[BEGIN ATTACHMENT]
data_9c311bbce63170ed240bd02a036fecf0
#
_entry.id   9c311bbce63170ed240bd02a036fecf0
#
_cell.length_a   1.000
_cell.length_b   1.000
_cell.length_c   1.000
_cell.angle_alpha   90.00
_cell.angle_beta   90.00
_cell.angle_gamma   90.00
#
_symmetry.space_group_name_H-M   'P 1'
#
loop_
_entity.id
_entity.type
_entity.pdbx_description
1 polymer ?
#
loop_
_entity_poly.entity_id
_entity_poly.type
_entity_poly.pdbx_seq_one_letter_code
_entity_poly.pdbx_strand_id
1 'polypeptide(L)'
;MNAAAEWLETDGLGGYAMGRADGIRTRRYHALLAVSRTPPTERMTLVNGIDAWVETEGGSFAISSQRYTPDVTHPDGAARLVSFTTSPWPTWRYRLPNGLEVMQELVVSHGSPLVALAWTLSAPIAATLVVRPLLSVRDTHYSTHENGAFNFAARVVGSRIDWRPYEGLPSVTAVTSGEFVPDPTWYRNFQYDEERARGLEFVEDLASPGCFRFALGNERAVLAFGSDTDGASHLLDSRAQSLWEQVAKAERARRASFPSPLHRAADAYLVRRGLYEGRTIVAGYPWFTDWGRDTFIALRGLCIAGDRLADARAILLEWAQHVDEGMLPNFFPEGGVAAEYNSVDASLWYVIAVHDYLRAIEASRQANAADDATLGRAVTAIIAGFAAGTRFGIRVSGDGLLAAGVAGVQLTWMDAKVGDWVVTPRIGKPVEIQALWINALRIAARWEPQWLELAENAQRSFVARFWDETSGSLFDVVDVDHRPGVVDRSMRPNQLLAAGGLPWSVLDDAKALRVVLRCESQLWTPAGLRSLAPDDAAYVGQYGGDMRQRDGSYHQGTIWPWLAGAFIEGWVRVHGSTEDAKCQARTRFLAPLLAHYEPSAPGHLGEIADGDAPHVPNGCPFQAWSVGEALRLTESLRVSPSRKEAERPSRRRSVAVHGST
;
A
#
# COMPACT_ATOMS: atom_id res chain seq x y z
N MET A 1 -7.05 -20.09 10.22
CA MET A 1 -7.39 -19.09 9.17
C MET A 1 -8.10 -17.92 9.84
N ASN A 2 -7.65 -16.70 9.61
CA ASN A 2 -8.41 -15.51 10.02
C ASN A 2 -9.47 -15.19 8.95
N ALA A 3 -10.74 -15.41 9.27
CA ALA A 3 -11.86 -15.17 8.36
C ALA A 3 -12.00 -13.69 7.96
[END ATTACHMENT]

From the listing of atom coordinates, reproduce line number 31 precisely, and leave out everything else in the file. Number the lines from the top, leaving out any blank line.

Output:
N MET A 1 -7.05 -20.09 10.22